No substance to Blair’s new evidence against Al Qaeda

By Chris Marsden
19 November 2001

Last week, Britain’s Prime Minister Tony Blair, announced that the dossier of evidence supposedly linking Osama bin Laden’s Al Qaeda network with the September 11 terrorist attacks had been updated and strengthened.

The dossier had initially been presented on October 4 in an attempt to justify the bombing of Afghanistan in the face of widespread opposition in Muslim countries and considerable disquiet in Britain itself.

The World Socialist Web Site subjected the original document to a detailed critique and found that it contained nothing of substance proving a link between bin Laden, Al Qaeda or the Taliban to the September 11 outrages. It was not simply that the document fell short of the standards of proof required in a court of law; it did not even come close. It was made up largely of claims regarding Al Qaeda’s past involvement in terror attacks against the US, quotes relating to bin Laden’s anti-American views and the unsubstantiated assertion that three of the hijackers had proven links with the Al Qaeda network.

Anyone demanding more concrete proof was told that this existed, but to reveal it may threaten national security by endangering agents or exposing informers. We concluded that Britain’s dossier should be viewed as providing a pretext for a decision to bomb Afghanistan that had already been taken and for reasons unrelated to September 11—the desire to establish US dominion over Central Asia and its reserves of oil and gas.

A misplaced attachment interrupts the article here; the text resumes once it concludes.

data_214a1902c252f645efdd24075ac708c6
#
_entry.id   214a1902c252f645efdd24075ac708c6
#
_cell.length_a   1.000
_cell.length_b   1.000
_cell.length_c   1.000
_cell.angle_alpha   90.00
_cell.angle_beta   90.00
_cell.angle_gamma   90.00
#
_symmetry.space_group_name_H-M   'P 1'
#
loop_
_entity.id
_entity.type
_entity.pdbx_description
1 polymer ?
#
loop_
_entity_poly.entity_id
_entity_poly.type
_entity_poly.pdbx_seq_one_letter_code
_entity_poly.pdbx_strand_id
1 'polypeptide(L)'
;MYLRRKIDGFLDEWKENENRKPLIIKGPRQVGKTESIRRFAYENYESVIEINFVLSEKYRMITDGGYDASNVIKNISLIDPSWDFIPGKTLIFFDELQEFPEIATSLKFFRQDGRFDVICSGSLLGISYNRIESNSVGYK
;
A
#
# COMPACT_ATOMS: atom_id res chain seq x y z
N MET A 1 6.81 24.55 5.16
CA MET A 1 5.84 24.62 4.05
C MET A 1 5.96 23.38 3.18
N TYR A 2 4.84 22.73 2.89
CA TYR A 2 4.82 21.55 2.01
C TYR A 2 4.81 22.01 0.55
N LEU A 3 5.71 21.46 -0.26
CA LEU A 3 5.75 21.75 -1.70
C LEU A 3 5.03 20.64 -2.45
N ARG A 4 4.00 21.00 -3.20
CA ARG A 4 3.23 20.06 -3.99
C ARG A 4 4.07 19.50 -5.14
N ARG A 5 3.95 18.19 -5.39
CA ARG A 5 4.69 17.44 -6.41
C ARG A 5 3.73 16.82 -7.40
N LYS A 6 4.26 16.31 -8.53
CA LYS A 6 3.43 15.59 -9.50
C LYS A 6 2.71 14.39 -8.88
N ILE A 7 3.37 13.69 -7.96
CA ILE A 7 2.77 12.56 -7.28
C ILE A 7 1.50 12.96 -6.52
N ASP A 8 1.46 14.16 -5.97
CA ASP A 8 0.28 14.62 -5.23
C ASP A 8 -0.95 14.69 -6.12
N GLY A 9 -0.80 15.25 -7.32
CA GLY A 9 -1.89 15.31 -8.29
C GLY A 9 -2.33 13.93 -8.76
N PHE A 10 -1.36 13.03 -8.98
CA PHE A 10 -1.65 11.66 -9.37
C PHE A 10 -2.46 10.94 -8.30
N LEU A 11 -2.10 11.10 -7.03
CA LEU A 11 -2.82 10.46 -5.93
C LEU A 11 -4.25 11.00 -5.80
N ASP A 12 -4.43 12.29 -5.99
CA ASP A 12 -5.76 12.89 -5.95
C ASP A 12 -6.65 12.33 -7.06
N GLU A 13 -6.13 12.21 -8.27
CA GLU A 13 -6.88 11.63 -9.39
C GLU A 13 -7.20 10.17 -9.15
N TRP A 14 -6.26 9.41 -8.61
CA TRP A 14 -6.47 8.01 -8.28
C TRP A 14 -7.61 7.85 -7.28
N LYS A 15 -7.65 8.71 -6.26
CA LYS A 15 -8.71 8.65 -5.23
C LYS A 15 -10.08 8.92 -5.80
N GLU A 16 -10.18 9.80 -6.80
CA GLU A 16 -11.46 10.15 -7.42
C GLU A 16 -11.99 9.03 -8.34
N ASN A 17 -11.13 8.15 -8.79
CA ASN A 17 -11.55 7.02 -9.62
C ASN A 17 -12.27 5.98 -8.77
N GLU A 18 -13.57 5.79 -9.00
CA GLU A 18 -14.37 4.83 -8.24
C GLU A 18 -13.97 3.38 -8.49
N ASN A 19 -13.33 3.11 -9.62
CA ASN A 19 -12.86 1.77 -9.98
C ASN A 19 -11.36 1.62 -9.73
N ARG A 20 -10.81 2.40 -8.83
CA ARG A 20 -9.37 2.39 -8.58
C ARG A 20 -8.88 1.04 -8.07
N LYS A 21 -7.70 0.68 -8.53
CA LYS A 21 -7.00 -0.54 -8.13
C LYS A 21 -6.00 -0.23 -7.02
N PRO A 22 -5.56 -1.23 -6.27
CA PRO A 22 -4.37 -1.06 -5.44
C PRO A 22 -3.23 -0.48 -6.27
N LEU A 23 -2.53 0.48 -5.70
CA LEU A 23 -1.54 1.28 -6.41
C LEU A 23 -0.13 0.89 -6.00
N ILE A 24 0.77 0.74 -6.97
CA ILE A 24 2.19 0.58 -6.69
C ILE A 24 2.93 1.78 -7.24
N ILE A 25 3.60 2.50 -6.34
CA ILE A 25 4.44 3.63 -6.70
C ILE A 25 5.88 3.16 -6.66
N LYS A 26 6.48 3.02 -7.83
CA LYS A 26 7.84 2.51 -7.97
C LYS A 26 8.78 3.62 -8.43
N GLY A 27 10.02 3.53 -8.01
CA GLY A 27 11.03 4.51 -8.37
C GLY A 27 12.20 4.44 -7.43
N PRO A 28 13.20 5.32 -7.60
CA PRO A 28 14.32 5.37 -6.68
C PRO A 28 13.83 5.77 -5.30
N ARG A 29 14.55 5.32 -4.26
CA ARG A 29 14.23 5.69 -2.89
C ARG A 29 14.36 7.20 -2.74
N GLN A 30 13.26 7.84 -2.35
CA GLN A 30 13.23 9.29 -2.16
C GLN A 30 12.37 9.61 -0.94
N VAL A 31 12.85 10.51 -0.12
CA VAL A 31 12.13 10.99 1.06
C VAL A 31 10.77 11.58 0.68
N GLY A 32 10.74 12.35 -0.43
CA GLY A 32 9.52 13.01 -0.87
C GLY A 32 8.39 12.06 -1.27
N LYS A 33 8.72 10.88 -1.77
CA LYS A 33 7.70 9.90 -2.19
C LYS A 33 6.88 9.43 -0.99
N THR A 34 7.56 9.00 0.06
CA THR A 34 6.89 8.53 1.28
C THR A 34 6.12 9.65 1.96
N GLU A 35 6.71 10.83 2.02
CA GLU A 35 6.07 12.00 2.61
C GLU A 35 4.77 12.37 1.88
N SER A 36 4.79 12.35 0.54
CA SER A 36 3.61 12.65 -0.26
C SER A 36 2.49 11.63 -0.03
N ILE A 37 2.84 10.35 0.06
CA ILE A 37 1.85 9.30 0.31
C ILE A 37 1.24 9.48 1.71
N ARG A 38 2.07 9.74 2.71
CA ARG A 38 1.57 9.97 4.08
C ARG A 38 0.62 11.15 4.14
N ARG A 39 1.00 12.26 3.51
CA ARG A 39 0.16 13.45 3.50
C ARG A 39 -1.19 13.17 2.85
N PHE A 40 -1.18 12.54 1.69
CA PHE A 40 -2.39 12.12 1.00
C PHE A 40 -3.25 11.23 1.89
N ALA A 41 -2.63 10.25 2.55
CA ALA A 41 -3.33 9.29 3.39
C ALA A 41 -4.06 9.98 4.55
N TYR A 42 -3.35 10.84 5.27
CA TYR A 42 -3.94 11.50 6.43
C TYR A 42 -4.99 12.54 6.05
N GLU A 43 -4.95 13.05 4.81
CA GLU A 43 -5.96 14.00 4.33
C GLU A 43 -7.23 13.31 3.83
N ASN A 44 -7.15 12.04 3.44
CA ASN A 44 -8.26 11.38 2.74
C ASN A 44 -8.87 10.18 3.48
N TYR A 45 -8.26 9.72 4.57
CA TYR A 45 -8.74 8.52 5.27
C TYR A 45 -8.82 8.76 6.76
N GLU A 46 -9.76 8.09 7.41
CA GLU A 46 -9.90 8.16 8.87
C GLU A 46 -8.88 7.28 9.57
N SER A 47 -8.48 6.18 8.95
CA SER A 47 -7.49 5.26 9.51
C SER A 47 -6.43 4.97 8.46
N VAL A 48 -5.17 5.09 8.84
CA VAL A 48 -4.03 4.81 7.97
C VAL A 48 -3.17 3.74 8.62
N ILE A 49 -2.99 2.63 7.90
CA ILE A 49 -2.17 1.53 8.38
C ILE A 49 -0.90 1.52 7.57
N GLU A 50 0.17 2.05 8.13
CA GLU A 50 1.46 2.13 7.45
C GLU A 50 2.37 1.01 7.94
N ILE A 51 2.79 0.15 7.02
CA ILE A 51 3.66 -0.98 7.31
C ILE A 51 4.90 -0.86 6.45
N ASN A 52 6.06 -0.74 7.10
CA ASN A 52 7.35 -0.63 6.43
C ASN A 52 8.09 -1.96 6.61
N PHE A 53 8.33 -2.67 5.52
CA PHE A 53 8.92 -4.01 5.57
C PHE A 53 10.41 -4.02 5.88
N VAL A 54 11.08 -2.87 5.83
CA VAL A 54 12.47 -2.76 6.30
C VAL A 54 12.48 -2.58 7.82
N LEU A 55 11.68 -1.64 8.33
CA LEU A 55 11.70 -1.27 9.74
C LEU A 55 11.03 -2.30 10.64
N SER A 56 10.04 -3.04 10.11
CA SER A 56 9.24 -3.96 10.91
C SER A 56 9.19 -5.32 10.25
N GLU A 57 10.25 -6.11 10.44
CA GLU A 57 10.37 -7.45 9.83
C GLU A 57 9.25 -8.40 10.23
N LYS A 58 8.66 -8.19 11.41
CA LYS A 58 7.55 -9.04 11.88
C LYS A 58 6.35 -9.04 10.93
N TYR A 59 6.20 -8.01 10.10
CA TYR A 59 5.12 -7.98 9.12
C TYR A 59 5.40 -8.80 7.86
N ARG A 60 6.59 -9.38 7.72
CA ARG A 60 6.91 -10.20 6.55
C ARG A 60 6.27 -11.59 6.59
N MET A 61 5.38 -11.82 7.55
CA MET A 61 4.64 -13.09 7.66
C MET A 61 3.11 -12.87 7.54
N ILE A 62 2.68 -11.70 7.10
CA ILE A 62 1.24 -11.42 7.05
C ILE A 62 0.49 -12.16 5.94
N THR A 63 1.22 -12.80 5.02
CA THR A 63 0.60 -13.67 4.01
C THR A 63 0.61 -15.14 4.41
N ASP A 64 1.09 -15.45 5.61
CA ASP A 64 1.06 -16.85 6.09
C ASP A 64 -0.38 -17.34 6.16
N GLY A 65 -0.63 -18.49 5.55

Fully seven weeks later, the update of the original document contains nothing that requires a revision of the position originally taken by the World Socialist Web Site. No fresh evidence is presented, merely fresh assertions and an extended quotation that proves nothing.

Blair claimed in parliament that a hitherto unpublicized videotaped interview with bin Laden showed him claiming responsibility for the terror attacks and even gloating over them. In emotive language, he declared, “Far from hiding their guilt, they gloat about it.”

He went on to claim British intelligence now had proof that a majority of the 19 hijackers were linked to Al Qaeda, as opposed to the earlier claim of three confirmed conspirators.

British officials said the video was recorded on October 20, but not broadcast on Al Jazeera, the Arabic-language television network based in Qatar. Instead it had been circulated as a recruiting and propaganda device amongst Al Qaeda’s supporters.

Once again, there is no evidence cited to back up the claim that an unspecified number—now a majority—of the hijackers had links with Al Qaeda. We are asked to take this on trust.

The language used is vague: “Many of them had previous links with Al Qaeda or have so far been positively identified as associates of Al Qaeda.” What is meant by “many”, “previous links” and “associates” is not specified.

Again the claim is made, “There is evidence of a very specific nature relating to the guilt of bin Laden and his associates that is too sensitive to release.” And further, “The document does not contain the totality of the material known to HMG [Her Majesty’s Government], given the continuing and absolute need to protect intelligence sources.”